Rabidly violent Hong Kong crimer "Dog Bite Dog" takes action off the leash and delivers a grueling, bumpy, but invigorating ride. Film is rugged and bloody even by Hong Kong standards, and helmer Soi Cheang makes sure auds feel every punch, gunshot and stab wound.
Rabidly violent Hong Kong crimer “Dog Bite Dog” takes action off the leash and delivers a grueling, bumpy, but invigorating ride. Film is rugged and bloody even by Hong Kong standards, and helmer Soi Cheang makes sure auds feel every punch, gunshot and stab wound. Pic did decent biz when released in Hong Kong earlier this year and will prosper throughout Asian territories. Elsewhere, ancillary will provide solid returns.
Tattooed Cambodian youth Pang (Edison Chen) is smuggled by boat to Hong Kong under deplorable conditions as if he were a feral animal. Recruited from the dumps of Cambodia and that country’s street boxing scene, Pang is dispatched to Hong Kong to act as an assassin.
Unable to speak Cantonese, Pang is picked up from the Hong Kong docks and taken to a specific restaurant where he ferociously devours all the food set in front of him and then shoots his target point blank. This graphic opening hit is just a taste of what’s to come.
Cops investigating the crime scene include the belligerent, anti-authoritarian young cop Wai (Sam Lee), a perpetual thorn in the side of his squad chief (Cheung Siu-fai). The chief tolerates Wai because he is the son of an honored policeman who currently lies comatose due to injuries sustained while on duty.
Meanwhile, Pang has instinctively made his way to Hong Kong’s landfill garbage dumps, which are similar to the ones where he was living in Cambodia. He finds an unnamed man and his daughter Yue (Pei Pei) living at the dumps. After Pang sees the man rape his own daughter, Pang kills him. Afterward, Yue gradually awakens a gentleness in Pang.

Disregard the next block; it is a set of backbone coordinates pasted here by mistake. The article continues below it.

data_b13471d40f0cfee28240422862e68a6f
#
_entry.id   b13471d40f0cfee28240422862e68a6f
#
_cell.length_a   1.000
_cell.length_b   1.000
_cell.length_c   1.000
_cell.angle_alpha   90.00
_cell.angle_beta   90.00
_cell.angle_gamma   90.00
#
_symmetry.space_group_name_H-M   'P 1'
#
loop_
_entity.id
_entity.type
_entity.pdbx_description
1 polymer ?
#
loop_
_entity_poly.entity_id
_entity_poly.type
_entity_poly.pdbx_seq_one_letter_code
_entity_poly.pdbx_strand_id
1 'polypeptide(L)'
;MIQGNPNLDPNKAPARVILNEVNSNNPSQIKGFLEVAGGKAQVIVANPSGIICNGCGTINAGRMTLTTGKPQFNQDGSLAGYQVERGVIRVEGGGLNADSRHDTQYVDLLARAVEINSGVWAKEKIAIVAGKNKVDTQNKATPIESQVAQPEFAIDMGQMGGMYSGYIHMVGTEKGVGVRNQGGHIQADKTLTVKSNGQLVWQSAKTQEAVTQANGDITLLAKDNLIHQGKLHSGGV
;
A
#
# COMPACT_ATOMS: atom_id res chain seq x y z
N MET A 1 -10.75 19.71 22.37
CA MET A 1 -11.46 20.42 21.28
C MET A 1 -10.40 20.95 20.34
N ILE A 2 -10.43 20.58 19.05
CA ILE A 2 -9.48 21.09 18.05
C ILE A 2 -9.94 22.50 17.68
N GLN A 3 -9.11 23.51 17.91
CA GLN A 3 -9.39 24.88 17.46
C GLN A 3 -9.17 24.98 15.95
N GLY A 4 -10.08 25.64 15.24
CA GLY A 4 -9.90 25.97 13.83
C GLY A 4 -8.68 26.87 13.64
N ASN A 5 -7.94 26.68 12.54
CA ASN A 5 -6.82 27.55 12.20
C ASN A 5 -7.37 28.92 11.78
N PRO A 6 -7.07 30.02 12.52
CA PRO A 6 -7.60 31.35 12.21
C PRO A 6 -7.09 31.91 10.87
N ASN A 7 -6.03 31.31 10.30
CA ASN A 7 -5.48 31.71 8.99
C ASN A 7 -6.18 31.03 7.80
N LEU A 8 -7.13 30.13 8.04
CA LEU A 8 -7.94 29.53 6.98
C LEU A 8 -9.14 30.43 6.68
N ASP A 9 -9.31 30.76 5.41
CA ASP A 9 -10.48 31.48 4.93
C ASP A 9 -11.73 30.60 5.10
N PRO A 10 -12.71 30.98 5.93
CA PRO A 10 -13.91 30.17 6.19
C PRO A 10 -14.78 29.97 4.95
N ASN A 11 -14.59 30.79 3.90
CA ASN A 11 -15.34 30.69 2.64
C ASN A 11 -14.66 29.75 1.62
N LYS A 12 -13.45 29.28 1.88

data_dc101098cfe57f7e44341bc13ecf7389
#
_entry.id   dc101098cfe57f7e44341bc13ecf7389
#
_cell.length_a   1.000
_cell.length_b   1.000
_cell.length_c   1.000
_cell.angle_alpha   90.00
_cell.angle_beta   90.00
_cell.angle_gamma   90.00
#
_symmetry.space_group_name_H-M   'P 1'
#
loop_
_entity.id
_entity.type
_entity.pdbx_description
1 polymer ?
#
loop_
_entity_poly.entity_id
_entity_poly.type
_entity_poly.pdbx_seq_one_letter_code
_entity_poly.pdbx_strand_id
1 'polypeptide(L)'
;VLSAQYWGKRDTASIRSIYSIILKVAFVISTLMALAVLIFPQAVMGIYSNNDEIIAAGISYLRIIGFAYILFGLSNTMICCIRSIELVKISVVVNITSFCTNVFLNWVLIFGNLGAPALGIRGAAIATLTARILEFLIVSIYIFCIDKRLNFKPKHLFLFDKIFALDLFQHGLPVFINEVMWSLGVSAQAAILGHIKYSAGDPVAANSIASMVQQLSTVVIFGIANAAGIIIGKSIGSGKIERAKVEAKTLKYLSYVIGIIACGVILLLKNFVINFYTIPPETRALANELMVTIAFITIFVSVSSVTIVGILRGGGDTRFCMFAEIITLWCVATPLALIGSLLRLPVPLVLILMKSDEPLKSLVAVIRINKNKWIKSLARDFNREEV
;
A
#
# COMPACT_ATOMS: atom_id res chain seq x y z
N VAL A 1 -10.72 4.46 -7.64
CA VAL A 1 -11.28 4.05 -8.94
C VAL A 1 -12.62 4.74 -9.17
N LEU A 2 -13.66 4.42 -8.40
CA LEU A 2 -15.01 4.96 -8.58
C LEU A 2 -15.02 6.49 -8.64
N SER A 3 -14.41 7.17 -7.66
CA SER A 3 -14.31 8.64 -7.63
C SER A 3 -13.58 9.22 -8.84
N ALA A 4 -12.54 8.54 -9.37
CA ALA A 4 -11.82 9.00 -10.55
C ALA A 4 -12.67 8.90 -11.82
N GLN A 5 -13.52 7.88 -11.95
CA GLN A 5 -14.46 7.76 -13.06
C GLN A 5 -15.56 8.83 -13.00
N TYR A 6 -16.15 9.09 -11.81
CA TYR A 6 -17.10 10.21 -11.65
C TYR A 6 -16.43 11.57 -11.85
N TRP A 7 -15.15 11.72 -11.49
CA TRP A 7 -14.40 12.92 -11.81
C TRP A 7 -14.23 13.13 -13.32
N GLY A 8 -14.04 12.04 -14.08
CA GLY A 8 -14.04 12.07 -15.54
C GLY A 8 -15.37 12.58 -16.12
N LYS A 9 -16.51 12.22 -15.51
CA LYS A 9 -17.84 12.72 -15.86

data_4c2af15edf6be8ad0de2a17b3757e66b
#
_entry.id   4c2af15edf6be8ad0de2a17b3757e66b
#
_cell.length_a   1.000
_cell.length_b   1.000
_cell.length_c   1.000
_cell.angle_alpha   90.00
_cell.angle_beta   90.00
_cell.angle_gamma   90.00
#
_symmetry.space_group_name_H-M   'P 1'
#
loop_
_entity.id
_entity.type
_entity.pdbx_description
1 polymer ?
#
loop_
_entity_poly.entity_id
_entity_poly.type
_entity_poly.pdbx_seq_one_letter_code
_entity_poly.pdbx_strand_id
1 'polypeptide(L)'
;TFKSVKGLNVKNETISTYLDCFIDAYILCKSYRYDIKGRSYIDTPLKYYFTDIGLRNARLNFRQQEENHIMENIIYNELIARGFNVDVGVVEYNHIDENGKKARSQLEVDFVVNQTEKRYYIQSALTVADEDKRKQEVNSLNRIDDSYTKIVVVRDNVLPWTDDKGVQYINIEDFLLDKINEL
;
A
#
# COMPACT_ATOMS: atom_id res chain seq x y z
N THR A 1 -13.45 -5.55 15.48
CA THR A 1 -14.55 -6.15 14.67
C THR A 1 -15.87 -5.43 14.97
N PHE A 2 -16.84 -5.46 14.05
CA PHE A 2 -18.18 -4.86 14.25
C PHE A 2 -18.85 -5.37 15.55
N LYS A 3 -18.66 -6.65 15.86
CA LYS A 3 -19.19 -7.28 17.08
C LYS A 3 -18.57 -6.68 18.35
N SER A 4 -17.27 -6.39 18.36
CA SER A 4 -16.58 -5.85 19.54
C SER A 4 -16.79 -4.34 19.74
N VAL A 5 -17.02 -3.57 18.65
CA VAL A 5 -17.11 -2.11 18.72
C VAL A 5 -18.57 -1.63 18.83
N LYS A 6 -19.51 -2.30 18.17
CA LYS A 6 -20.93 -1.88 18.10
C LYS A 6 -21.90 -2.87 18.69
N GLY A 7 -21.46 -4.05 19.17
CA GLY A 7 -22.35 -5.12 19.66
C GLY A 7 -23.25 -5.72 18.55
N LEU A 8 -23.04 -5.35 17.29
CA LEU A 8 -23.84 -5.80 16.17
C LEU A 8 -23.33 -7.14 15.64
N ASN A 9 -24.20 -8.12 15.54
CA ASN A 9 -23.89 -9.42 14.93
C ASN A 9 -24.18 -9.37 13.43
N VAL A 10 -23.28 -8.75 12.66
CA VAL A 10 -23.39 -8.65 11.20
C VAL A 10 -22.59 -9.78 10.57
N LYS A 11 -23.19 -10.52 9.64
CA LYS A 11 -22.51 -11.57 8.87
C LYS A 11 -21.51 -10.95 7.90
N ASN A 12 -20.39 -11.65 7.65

Pic’s high velocity set pieces continue with a confrontation between the two protags at the dump. However, as the sub-plot regarding Wai and his comatose father comes to the fore, pic develops greater depth.
Last two reels take place in Cambodia. The ultimate altercation between Pang and Wai stretches credulity even for a film that stylishly bulldozes logic and takes full advantage of coincidences. That said, the brutal finale will knock auds senseless and leave little time for analysis.
Helming and expert editing propel pic over narrative rough spots. Central perfs by Chen as the untamable Pang, and Lee as the young cop frustrated by authoritarian hypocrisy, are dynamite. Supporting perfs also are strong.
Lensing (often handheld) is generally dark with metallic blues and bilious greens but cinematographer Fung Yuen Man also uses harsh golden light to good, if unpleasant, effect.
Soundtrack is smartly constructed, occasionally making powerful use of silence as counterpoint to the violent, cacophonous chaos that dominates the action. During fight scenes where Wai and Pang go head-to-head, disturbing, growling noises add to an already intense atmosphere.
Only jarring note is the ironic use of song “You Are My Sunshine” in pic’s final moments. Other tech credits are sharp as a hound’s tooth.